Hey Cup Check Country,
As professional athletes, the bar is set high. Still, we all have goals that sometimes we fail to reach. But it is how we choose to react to setbacks, in baseball and in life, that shapes who we are as men. In fact, “In great attempts it is glorious even to fail.”-Vince Lombardi
In our profession, setbacks can and will happen daily. Some are more severe than others. Giving up a walk-off home run, going 0 for with a pair of errors in route to losing the game in front of the organizations’ top brass, out 12-18 months with a UCL tear, the death of a loved one, the end of a long term relationship, a friend who you loaned money to is unable to pay you back after all, when you finally thought you were due to be promoted a level, the organization sends you down. All real setbacks, all real life.
So what do we do? Where do we go? Do we just pack it in? What about all of our work, isn’t that worth something? Some of us turn to God, some turn to a parent, a coach, a best friend or even a sibling. Others still will internalize the setback and let it poison them from the inside out. I am not here to advocate a particular coping strategy over another, nor am I qualified to. But, I am here to say that setbacks happen to us ALL and you are never ALONE. Even when the setback seems like it couldn’t be any worse, even if the setback puts you out of the game.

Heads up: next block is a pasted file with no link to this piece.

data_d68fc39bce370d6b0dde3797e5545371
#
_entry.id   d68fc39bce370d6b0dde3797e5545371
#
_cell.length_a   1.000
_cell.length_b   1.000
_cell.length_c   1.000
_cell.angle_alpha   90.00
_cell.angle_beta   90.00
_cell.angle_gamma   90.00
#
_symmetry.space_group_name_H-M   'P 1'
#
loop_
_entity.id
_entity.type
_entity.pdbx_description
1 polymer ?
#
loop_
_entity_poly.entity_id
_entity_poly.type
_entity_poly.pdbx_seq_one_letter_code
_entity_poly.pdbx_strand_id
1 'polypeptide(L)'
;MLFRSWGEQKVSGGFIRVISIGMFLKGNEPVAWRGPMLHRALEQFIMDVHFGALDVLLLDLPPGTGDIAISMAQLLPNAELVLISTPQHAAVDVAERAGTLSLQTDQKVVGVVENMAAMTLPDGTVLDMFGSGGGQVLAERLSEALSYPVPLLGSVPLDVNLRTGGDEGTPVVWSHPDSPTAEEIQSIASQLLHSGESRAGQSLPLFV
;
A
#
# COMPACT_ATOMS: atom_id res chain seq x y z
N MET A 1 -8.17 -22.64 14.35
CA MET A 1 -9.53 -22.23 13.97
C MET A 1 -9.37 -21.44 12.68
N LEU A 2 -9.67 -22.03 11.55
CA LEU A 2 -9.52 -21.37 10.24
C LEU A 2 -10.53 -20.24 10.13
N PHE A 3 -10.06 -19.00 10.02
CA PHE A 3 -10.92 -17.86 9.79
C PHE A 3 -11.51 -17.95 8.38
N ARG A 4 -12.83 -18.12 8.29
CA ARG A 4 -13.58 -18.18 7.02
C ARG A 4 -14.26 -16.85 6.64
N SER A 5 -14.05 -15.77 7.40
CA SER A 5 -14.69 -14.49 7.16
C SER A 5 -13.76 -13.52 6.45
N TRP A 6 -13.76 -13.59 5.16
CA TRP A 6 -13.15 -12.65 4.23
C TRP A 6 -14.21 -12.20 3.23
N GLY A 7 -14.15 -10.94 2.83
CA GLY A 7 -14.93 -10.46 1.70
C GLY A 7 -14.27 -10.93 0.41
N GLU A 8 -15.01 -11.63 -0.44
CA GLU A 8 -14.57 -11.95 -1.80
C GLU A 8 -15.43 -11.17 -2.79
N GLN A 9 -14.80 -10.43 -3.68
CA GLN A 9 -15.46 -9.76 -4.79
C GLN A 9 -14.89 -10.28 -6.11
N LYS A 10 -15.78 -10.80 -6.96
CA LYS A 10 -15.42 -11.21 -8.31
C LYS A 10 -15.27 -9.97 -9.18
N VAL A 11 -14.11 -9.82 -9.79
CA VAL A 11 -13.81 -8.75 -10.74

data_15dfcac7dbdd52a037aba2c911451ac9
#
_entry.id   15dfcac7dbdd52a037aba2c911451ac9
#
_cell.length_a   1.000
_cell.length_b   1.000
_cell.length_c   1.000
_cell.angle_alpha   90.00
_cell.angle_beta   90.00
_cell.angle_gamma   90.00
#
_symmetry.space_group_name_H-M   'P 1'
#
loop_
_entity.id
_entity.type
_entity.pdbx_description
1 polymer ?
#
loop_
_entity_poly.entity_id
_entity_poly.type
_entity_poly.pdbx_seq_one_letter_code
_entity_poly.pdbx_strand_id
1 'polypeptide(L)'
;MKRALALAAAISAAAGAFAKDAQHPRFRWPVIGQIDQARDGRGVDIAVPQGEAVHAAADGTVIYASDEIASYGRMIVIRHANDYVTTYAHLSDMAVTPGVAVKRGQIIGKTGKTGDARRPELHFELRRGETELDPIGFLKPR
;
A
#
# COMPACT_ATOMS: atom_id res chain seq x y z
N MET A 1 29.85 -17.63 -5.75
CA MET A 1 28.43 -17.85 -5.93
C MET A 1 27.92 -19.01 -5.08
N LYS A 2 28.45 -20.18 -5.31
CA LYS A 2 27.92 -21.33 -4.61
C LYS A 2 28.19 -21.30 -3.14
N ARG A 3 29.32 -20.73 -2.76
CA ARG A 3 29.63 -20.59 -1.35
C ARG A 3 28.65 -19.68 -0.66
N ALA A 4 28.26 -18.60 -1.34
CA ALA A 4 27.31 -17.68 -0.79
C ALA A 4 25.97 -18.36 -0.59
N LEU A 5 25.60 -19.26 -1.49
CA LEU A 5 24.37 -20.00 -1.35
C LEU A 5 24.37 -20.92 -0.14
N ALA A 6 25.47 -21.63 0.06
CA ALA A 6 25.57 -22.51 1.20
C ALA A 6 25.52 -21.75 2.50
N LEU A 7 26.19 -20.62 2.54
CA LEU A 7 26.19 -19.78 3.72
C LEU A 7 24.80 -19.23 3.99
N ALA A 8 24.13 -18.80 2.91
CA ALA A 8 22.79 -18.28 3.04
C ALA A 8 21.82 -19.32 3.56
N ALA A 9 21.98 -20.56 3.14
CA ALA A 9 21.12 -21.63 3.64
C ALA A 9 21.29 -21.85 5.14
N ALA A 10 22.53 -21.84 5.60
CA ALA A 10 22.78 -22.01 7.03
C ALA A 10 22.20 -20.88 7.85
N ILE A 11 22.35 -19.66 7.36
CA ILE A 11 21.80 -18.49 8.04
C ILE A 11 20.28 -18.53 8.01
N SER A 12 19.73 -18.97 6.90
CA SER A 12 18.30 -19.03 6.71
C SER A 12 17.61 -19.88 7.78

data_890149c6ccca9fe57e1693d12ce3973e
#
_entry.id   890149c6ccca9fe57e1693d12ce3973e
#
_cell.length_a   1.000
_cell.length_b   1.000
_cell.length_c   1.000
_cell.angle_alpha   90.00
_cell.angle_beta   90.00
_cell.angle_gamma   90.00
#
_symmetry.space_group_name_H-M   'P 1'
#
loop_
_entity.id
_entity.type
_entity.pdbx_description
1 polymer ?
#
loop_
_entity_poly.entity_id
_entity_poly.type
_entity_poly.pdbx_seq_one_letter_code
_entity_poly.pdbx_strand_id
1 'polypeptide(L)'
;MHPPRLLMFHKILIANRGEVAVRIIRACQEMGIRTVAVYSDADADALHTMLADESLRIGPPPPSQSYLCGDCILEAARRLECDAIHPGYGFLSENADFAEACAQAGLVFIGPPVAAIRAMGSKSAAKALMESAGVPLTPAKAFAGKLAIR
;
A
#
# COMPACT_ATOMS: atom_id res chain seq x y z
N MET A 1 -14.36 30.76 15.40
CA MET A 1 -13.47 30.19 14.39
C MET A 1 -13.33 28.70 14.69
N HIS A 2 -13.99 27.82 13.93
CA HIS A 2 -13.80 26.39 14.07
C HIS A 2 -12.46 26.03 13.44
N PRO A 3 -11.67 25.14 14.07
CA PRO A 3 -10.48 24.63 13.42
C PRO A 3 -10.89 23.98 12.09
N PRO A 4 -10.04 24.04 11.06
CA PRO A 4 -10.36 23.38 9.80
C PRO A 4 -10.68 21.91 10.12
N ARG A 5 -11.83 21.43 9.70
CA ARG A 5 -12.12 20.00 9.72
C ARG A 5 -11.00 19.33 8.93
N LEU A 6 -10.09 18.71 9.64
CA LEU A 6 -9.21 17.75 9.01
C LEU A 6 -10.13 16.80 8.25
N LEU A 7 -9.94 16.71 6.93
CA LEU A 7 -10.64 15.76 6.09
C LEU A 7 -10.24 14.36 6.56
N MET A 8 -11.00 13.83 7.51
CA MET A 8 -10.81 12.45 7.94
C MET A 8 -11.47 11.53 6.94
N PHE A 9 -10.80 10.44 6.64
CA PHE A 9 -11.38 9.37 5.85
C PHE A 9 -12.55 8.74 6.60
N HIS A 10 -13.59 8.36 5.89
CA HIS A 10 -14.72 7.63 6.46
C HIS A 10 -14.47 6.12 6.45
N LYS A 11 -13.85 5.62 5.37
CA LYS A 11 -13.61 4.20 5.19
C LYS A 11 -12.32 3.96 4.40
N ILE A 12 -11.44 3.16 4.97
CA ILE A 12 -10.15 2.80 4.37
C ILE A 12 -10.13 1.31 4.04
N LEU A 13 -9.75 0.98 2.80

I came across this ESPN E:60 documentary that aired this fall about a man who used to catch for the Colorado Rockies named Ben Petrick. Ben is a remarkable man. He was a five-tool player and touted as the future of Colorado’s franchise until he hit a setback of his own. I’ll let Ben’s story speak for itself. However, I hope that if you’ve gone through, are currently going through or some day reach a setback, that you can use Ben’s story as a source of inspiration, perspective and remembrance that at the end of the day, baseball is a game.
The Cup Check…protect the goods.